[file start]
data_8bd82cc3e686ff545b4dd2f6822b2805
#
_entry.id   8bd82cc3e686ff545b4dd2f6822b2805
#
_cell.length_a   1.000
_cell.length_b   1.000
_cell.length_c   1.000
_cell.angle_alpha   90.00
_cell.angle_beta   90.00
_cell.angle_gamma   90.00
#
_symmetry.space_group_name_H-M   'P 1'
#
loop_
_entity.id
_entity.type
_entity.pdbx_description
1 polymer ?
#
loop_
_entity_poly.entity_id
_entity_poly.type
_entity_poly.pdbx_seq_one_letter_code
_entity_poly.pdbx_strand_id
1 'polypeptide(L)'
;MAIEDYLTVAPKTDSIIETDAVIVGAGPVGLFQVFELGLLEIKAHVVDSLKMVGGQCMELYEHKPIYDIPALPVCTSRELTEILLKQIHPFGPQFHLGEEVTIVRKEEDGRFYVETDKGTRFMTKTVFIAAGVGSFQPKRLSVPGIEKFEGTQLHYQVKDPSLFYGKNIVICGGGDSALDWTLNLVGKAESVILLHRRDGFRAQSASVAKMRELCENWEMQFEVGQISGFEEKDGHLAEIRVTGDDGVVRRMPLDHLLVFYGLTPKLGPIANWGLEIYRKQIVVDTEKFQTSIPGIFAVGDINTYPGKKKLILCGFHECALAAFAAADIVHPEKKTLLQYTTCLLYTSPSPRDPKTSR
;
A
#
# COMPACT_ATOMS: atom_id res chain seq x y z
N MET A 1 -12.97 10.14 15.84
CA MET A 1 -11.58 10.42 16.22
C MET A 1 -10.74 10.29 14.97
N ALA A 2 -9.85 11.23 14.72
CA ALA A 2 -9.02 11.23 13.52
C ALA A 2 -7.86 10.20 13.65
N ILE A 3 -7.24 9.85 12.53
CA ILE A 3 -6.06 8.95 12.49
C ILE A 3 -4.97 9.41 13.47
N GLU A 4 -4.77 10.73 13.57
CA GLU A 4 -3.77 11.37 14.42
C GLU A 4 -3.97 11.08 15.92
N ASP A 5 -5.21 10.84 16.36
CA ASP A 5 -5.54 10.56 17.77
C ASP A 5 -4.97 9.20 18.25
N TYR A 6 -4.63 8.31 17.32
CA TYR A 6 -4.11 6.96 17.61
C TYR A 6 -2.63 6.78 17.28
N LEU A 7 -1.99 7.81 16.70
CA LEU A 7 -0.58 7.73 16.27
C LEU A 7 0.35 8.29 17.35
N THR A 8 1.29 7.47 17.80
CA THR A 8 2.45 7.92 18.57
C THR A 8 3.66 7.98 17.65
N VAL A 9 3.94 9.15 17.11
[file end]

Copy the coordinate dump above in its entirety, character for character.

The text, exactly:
data_8bd82cc3e686ff545b4dd2f6822b2805
#
_entry.id   8bd82cc3e686ff545b4dd2f6822b2805
#
_cell.length_a   1.000
_cell.length_b   1.000
_cell.length_c   1.000
_cell.angle_alpha   90.00
_cell.angle_beta   90.00
_cell.angle_gamma   90.00
#
_symmetry.space_group_name_H-M   'P 1'
#
loop_
_entity.id
_entity.type
_entity.pdbx_description
1 polymer ?
#
loop_
_entity_poly.entity_id
_entity_poly.type
_entity_poly.pdbx_seq_one_letter_code
_entity_poly.pdbx_strand_id
1 'polypeptide(L)'
;MAIEDYLTVAPKTDSIIETDAVIVGAGPVGLFQVFELGLLEIKAHVVDSLKMVGGQCMELYEHKPIYDIPALPVCTSRELTEILLKQIHPFGPQFHLGEEVTIVRKEEDGRFYVETDKGTRFMTKTVFIAAGVGSFQPKRLSVPGIEKFEGTQLHYQVKDPSLFYGKNIVICGGGDSALDWTLNLVGKAESVILLHRRDGFRAQSASVAKMRELCENWEMQFEVGQISGFEEKDGHLAEIRVTGDDGVVRRMPLDHLLVFYGLTPKLGPIANWGLEIYRKQIVVDTEKFQTSIPGIFAVGDINTYPGKKKLILCGFHECALAAFAAADIVHPEKKTLLQYTTCLLYTSPSPRDPKTSR
;
A
#
# COMPACT_ATOMS: atom_id res chain seq x y z
N MET A 1 -12.97 10.14 15.84
CA MET A 1 -11.58 10.42 16.22
C MET A 1 -10.74 10.29 14.97
N ALA A 2 -9.85 11.23 14.72
CA ALA A 2 -9.02 11.23 13.52
C ALA A 2 -7.86 10.20 13.65
N ILE A 3 -7.24 9.85 12.53
CA ILE A 3 -6.06 8.95 12.49
C ILE A 3 -4.97 9.41 13.47
N GLU A 4 -4.77 10.73 13.57
CA GLU A 4 -3.77 11.37 14.42
C GLU A 4 -3.97 11.08 15.92
N ASP A 5 -5.21 10.84 16.36
CA ASP A 5 -5.54 10.56 17.77
C ASP A 5 -4.97 9.20 18.25
N TYR A 6 -4.63 8.31 17.32
CA TYR A 6 -4.11 6.96 17.61
C TYR A 6 -2.63 6.78 17.28
N LEU A 7 -1.99 7.81 16.70
CA LEU A 7 -0.58 7.73 16.27
C LEU A 7 0.35 8.29 17.35
N THR A 8 1.29 7.47 17.80
CA THR A 8 2.45 7.92 18.57
C THR A 8 3.66 7.98 17.65
N VAL A 9 3.94 9.15 17.11